Among the most common symptoms of CAP and NHAP, cough (40-81%), sputum (37-66%), chills (8-58%), and pleural pain (9-43%) are reported less frequently in NHAP than in CAP; conversely, elderly patients present more often with altered mental status (delirium) when hospitalized for NHAP (53-77%) than CAP (12-45%) (Janssens et al., 2004). Fever (12-76%) is frequently absent in elderly subjects with pneumonia.
Tachypnea (respiratory rate >20/min) and tachycardia (>100/min) is found in about two-thirds of elderly with pneumonia and may precede other clinical findings by three to four days (Fein et al., 1991). The classical triad of cough, fever, and dyspnea was present in only 56% of 48 elderly veterans admitted for CAP, and 10% of patients had none of these symptoms (Harper et al., 1989). Subtle clinical manifestations of CAP in the very old, such as unexplained falls, incontinence, failure to thrive, or sudden aggravation of a preexisting comorbidity (i.e., diabetes, congestive heart failure, Parkinson's disease) have to be actively sought after.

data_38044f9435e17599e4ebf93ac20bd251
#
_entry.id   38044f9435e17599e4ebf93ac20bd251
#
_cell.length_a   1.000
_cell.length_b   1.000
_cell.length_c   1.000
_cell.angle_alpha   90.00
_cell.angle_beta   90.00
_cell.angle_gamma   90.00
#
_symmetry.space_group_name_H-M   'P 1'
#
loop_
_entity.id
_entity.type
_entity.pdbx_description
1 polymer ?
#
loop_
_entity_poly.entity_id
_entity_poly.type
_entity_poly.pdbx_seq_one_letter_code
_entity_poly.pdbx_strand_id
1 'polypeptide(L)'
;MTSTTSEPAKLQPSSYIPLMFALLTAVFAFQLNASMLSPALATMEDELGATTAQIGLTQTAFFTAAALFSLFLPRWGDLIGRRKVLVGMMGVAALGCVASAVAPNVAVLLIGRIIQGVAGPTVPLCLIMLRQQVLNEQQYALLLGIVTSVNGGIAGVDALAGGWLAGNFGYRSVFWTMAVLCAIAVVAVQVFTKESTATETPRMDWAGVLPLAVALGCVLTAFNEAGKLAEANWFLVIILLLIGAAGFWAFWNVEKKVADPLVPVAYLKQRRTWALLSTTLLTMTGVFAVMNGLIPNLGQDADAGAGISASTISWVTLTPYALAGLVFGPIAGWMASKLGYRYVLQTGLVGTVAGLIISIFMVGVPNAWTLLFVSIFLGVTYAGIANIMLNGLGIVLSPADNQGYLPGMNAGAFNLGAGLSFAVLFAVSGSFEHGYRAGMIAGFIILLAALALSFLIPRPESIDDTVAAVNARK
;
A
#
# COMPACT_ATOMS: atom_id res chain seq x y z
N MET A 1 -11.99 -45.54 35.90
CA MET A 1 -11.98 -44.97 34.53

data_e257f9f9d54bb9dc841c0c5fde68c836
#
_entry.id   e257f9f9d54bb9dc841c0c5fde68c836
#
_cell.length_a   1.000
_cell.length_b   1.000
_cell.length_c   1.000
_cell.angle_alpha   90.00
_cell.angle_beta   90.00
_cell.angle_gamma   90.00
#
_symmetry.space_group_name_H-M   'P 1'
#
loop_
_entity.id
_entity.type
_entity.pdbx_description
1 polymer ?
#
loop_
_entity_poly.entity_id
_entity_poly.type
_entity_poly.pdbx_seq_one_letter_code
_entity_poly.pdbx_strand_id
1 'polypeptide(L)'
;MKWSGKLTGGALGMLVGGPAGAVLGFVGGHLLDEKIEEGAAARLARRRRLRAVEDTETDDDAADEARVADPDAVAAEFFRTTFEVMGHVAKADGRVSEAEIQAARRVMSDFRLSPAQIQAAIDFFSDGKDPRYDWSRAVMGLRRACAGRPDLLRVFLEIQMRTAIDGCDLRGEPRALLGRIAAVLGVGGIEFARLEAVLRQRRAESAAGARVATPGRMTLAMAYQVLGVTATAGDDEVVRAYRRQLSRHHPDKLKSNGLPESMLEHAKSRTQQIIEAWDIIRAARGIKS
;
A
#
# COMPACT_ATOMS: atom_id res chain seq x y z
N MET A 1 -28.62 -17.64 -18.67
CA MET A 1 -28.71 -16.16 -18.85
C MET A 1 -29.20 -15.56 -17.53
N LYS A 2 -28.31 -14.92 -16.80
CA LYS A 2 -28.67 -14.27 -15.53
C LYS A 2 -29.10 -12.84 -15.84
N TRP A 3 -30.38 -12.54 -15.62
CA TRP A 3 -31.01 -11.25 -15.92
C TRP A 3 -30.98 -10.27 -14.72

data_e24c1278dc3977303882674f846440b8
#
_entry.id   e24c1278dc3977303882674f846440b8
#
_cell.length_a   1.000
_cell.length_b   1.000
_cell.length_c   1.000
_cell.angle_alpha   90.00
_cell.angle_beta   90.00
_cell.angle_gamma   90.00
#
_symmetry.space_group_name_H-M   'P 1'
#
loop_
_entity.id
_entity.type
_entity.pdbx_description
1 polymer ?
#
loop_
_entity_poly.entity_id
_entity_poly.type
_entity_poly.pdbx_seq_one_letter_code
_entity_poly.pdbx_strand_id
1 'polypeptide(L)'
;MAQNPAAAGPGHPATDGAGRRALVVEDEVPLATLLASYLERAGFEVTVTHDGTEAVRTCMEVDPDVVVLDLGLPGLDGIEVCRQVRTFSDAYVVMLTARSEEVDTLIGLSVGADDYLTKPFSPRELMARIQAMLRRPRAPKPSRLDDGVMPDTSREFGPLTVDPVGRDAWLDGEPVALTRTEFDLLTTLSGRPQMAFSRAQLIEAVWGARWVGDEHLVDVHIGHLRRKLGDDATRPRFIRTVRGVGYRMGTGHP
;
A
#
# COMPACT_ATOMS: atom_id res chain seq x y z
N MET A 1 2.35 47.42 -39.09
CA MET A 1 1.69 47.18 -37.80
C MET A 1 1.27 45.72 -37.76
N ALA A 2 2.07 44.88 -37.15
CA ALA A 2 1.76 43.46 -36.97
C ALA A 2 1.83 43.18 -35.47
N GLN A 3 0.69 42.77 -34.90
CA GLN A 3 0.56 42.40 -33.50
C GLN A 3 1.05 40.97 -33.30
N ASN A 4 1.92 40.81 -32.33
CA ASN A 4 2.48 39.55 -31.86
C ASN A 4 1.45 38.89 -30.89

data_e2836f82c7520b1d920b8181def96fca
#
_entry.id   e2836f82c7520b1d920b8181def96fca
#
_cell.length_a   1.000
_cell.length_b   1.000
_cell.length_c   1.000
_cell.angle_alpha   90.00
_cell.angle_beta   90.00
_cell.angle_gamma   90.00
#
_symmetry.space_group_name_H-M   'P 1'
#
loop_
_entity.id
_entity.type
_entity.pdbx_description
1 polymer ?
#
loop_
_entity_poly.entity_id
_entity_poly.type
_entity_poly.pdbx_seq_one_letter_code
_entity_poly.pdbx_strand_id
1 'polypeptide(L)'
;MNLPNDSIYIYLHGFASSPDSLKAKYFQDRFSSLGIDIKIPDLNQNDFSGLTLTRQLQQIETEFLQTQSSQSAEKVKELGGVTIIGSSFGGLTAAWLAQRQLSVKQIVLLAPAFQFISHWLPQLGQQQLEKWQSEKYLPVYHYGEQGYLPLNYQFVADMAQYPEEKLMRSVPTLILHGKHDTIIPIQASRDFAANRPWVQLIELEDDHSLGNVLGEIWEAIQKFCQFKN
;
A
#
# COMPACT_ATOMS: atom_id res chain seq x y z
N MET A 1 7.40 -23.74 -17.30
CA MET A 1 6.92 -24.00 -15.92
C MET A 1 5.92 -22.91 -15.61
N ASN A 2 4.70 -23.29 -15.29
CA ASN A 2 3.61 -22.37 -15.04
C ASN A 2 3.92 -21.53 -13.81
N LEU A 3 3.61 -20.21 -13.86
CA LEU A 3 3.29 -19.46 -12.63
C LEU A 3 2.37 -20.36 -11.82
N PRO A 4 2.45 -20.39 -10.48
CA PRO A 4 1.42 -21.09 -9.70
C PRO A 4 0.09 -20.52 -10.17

The regular (monthly) use of pulse oximetry has been suggested as a simple parameter to help detect pneumonia in nursing home patients. In a study of 67 older nursing home patients, an oxygen saturation (SaO2) < 94% had a sensitivity for pneumonia of 80%, a specificity of 91% and a positive predictive value of 95%; a drop in SaO2 of >3% had a sensitivity for pneumonia of 73%, but a specificity and positive predicitive value of 100% (Kaye et al., 2002). Clearly, alternative diagnoses must also be considered in the presence of decreased SaO2, but LRTI is probably the most frequent cause of desaturation in this setting.
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